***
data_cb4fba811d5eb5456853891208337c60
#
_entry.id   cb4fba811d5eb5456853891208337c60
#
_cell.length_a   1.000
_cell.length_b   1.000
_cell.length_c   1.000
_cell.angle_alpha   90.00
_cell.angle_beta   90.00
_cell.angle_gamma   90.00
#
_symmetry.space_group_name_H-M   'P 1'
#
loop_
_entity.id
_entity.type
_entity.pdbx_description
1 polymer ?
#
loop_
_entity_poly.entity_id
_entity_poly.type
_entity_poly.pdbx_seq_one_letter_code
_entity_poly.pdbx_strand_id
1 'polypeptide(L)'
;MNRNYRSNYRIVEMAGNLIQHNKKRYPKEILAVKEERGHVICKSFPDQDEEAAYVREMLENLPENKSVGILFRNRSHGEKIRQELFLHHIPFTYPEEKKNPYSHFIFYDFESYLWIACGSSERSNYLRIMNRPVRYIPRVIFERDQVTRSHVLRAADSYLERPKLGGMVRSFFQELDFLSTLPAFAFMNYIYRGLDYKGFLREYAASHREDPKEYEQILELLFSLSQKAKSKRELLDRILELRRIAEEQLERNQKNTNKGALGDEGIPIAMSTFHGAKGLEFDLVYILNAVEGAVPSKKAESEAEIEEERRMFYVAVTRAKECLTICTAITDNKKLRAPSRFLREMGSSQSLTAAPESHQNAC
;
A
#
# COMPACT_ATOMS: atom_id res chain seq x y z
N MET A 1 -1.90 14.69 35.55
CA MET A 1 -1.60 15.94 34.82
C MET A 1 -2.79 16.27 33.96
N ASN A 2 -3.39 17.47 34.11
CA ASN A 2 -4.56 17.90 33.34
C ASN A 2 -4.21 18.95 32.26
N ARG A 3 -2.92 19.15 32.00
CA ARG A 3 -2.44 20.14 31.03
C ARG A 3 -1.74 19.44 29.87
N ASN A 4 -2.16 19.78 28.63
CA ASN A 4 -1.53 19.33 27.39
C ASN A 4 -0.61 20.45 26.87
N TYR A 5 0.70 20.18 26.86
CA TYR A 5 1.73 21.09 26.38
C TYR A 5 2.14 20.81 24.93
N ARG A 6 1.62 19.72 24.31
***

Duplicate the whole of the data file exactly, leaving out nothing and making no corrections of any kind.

data_cb4fba811d5eb5456853891208337c60
#
_entry.id   cb4fba811d5eb5456853891208337c60
#
_cell.length_a   1.000
_cell.length_b   1.000
_cell.length_c   1.000
_cell.angle_alpha   90.00
_cell.angle_beta   90.00
_cell.angle_gamma   90.00
#
_symmetry.space_group_name_H-M   'P 1'
#
loop_
_entity.id
_entity.type
_entity.pdbx_description
1 polymer ?
#
loop_
_entity_poly.entity_id
_entity_poly.type
_entity_poly.pdbx_seq_one_letter_code
_entity_poly.pdbx_strand_id
1 'polypeptide(L)'
;MNRNYRSNYRIVEMAGNLIQHNKKRYPKEILAVKEERGHVICKSFPDQDEEAAYVREMLENLPENKSVGILFRNRSHGEKIRQELFLHHIPFTYPEEKKNPYSHFIFYDFESYLWIACGSSERSNYLRIMNRPVRYIPRVIFERDQVTRSHVLRAADSYLERPKLGGMVRSFFQELDFLSTLPAFAFMNYIYRGLDYKGFLREYAASHREDPKEYEQILELLFSLSQKAKSKRELLDRILELRRIAEEQLERNQKNTNKGALGDEGIPIAMSTFHGAKGLEFDLVYILNAVEGAVPSKKAESEAEIEEERRMFYVAVTRAKECLTICTAITDNKKLRAPSRFLREMGSSQSLTAAPESHQNAC
;
A
#
# COMPACT_ATOMS: atom_id res chain seq x y z
N MET A 1 -1.90 14.69 35.55
CA MET A 1 -1.60 15.94 34.82
C MET A 1 -2.79 16.27 33.96
N ASN A 2 -3.39 17.47 34.11
CA ASN A 2 -4.56 17.90 33.34
C ASN A 2 -4.21 18.95 32.26
N ARG A 3 -2.92 19.15 32.00
CA ARG A 3 -2.44 20.14 31.03
C ARG A 3 -1.74 19.44 29.87
N ASN A 4 -2.16 19.78 28.63
CA ASN A 4 -1.53 19.33 27.39
C ASN A 4 -0.61 20.45 26.87
N TYR A 5 0.70 20.18 26.86
CA TYR A 5 1.73 21.09 26.38
C TYR A 5 2.14 20.81 24.93
N ARG A 6 1.62 19.72 24.31